T HE BATTLE between William T. Sherman and newsaper reporters centered on the First Amendment guarantee of freedom of the press. Since this issue had received practically no interpretation in previous years, both sides argued their positions with equal lack of constitutional precedent. The Civil War press believed that the Bill of Rights guaranteed the right to gather and publish news without governmental interference. Only the most blatant journalistic treason could be subjected to any action; normal news activity should be left alone. Newspapermen did not believe that war provided any justification for stifling press criticism and news gathering. The Constitution remained the same in war as in peace. Any attempt to change it was improper.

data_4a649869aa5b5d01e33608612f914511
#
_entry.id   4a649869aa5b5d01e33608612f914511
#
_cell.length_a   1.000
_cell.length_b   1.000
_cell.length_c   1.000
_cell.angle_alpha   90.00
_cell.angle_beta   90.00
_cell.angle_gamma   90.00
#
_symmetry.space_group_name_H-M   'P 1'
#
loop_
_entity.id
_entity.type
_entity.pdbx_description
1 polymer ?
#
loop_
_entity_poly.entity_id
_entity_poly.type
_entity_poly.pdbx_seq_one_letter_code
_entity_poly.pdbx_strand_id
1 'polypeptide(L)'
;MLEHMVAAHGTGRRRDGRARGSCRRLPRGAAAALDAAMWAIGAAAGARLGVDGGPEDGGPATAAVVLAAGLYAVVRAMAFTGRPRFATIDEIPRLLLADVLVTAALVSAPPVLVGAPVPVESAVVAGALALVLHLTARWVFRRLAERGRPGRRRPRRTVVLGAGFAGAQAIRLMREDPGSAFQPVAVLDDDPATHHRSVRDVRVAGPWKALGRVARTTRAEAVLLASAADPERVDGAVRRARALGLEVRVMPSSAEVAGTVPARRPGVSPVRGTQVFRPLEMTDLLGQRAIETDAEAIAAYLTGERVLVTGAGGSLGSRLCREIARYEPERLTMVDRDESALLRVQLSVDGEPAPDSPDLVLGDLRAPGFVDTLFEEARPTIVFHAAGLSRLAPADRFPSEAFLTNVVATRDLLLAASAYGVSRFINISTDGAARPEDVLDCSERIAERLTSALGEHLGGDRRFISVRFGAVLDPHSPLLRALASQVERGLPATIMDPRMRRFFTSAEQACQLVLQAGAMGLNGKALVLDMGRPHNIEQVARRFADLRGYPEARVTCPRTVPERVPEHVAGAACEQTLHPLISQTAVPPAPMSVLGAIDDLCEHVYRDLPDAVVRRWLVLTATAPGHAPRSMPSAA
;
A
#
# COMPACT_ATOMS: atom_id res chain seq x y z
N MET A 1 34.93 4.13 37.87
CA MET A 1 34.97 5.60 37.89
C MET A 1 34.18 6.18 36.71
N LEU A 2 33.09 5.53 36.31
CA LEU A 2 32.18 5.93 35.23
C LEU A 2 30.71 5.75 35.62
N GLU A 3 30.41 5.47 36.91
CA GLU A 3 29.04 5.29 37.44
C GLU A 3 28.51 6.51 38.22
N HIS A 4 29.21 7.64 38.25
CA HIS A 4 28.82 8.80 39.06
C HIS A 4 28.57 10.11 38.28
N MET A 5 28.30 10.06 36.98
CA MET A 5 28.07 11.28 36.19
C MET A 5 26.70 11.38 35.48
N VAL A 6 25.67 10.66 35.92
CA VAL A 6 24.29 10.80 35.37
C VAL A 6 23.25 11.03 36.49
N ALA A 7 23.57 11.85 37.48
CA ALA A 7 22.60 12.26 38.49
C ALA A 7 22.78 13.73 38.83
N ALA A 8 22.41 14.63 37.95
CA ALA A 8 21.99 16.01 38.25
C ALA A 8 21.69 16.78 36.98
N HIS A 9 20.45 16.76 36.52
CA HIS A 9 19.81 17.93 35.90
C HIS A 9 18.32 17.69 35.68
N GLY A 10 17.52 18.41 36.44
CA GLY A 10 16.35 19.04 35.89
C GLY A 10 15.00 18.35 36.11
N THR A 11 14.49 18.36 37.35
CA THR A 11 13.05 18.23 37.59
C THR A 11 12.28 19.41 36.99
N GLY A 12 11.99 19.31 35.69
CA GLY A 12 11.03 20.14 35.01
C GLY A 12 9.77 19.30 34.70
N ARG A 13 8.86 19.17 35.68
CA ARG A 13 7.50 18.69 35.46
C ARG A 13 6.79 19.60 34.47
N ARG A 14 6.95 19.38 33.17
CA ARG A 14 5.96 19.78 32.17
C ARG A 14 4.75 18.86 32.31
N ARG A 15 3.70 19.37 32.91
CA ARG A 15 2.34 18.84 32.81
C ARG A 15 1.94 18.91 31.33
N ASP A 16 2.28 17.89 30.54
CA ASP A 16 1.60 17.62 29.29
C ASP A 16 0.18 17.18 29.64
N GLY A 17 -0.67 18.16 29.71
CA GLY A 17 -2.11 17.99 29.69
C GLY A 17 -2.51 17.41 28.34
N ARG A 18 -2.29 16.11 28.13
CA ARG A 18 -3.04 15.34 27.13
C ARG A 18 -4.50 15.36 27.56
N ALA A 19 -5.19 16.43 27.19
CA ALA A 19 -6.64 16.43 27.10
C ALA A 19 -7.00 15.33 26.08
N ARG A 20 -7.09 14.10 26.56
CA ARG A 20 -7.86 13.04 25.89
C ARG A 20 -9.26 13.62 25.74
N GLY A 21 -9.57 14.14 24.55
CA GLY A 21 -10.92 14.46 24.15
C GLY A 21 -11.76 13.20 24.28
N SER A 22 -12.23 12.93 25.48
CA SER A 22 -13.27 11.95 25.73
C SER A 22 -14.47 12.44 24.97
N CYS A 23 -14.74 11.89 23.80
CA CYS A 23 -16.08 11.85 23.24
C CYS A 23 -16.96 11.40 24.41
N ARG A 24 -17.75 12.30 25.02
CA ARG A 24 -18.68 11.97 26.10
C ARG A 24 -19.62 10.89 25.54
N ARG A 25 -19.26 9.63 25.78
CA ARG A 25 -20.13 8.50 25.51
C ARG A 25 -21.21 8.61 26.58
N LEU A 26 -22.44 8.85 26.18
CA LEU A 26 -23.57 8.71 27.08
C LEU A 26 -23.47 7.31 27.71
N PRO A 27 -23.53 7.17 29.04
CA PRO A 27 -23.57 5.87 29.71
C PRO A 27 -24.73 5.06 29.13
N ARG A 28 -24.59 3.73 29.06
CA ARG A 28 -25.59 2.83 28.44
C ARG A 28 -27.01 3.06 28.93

William T. Sherman did not believe that the Bill of Rights gave the press absolute freedom in peacetime let alone during war. He was convinced that newspaper rights, like the rights of every other